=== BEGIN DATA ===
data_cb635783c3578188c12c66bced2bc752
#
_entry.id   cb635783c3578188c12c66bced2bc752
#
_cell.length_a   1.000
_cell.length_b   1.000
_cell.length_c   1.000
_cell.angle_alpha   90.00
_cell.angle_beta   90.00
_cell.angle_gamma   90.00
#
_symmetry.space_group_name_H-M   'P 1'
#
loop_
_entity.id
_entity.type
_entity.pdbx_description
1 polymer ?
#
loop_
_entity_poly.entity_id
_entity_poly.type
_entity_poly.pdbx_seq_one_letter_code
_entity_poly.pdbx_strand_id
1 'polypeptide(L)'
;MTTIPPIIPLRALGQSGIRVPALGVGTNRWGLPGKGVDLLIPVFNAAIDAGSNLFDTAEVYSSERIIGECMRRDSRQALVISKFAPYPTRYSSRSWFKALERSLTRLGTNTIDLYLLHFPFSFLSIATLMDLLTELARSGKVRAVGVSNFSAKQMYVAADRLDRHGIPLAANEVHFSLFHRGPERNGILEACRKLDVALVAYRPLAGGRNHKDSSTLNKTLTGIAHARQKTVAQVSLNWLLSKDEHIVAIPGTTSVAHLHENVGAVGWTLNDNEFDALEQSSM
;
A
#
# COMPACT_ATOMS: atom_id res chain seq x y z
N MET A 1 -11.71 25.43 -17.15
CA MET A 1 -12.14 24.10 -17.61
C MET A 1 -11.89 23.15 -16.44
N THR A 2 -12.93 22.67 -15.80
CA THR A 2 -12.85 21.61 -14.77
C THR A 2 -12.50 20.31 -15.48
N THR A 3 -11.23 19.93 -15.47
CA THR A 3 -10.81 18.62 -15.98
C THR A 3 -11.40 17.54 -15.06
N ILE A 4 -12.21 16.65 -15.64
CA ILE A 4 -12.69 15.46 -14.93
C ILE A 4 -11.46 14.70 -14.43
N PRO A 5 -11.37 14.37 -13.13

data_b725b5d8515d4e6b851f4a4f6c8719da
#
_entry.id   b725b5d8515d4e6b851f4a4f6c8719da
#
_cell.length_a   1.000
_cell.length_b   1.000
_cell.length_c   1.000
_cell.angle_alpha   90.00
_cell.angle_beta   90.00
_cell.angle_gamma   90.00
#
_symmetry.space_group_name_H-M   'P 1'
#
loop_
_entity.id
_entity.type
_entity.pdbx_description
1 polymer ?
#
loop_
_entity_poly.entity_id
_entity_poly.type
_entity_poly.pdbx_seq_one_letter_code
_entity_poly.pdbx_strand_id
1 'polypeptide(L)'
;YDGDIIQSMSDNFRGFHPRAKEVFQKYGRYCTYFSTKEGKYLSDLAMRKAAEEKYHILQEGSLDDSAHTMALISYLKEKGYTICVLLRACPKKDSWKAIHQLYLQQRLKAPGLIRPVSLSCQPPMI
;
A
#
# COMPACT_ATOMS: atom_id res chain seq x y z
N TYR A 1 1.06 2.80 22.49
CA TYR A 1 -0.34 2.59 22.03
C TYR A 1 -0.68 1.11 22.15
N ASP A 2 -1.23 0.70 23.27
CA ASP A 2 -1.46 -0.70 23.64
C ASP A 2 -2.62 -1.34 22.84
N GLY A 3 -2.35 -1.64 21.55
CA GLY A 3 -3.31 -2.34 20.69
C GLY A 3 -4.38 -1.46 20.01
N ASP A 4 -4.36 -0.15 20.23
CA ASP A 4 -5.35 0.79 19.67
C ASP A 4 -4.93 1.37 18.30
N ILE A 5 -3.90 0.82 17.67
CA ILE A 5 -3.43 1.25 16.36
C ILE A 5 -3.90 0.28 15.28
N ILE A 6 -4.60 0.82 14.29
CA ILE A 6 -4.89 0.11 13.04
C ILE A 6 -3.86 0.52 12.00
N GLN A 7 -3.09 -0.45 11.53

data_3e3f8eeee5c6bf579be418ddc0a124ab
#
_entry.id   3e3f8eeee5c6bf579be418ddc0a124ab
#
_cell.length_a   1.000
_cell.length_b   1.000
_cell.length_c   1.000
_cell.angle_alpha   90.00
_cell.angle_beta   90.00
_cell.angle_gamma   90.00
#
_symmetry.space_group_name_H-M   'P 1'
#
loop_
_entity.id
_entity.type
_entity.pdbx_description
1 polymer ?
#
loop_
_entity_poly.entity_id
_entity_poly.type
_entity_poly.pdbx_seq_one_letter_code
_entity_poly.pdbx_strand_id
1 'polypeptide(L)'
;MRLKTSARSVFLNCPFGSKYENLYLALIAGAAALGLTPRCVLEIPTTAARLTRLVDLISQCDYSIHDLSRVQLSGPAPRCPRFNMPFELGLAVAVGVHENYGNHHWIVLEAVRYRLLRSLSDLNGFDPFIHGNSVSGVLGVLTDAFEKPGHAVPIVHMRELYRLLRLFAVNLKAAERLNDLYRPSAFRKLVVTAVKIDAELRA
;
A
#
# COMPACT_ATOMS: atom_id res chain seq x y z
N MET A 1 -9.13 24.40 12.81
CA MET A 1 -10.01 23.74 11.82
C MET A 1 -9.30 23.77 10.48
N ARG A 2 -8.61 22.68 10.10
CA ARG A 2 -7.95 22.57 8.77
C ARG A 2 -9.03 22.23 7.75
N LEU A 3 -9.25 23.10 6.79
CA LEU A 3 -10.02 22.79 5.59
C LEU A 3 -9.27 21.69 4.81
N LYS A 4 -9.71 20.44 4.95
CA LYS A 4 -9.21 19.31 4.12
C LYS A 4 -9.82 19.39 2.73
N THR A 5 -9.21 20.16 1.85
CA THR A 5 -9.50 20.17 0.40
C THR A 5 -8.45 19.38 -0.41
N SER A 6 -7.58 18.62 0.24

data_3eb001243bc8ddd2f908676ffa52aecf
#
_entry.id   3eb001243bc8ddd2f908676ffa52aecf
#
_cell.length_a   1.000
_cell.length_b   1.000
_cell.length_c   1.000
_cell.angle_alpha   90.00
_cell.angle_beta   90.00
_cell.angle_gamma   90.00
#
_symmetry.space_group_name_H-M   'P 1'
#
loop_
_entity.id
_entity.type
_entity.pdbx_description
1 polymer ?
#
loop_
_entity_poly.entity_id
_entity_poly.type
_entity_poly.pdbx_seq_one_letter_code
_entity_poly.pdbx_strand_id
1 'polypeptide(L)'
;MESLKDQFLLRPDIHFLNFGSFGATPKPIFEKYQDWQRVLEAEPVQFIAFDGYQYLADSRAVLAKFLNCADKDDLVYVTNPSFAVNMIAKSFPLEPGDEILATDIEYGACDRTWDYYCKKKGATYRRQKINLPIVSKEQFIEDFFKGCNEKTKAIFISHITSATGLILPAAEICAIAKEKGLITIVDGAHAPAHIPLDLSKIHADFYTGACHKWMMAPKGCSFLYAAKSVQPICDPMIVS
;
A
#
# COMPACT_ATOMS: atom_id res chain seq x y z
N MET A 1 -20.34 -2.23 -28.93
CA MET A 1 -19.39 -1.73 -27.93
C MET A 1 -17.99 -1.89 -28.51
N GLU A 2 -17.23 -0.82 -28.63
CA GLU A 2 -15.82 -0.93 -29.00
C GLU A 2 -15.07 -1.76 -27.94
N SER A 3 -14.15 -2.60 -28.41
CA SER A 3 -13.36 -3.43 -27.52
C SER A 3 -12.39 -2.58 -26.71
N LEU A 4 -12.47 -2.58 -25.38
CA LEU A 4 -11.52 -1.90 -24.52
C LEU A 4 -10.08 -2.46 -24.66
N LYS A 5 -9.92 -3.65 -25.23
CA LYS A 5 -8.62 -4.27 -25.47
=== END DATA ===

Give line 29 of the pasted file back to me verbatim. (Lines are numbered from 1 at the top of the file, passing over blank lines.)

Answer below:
#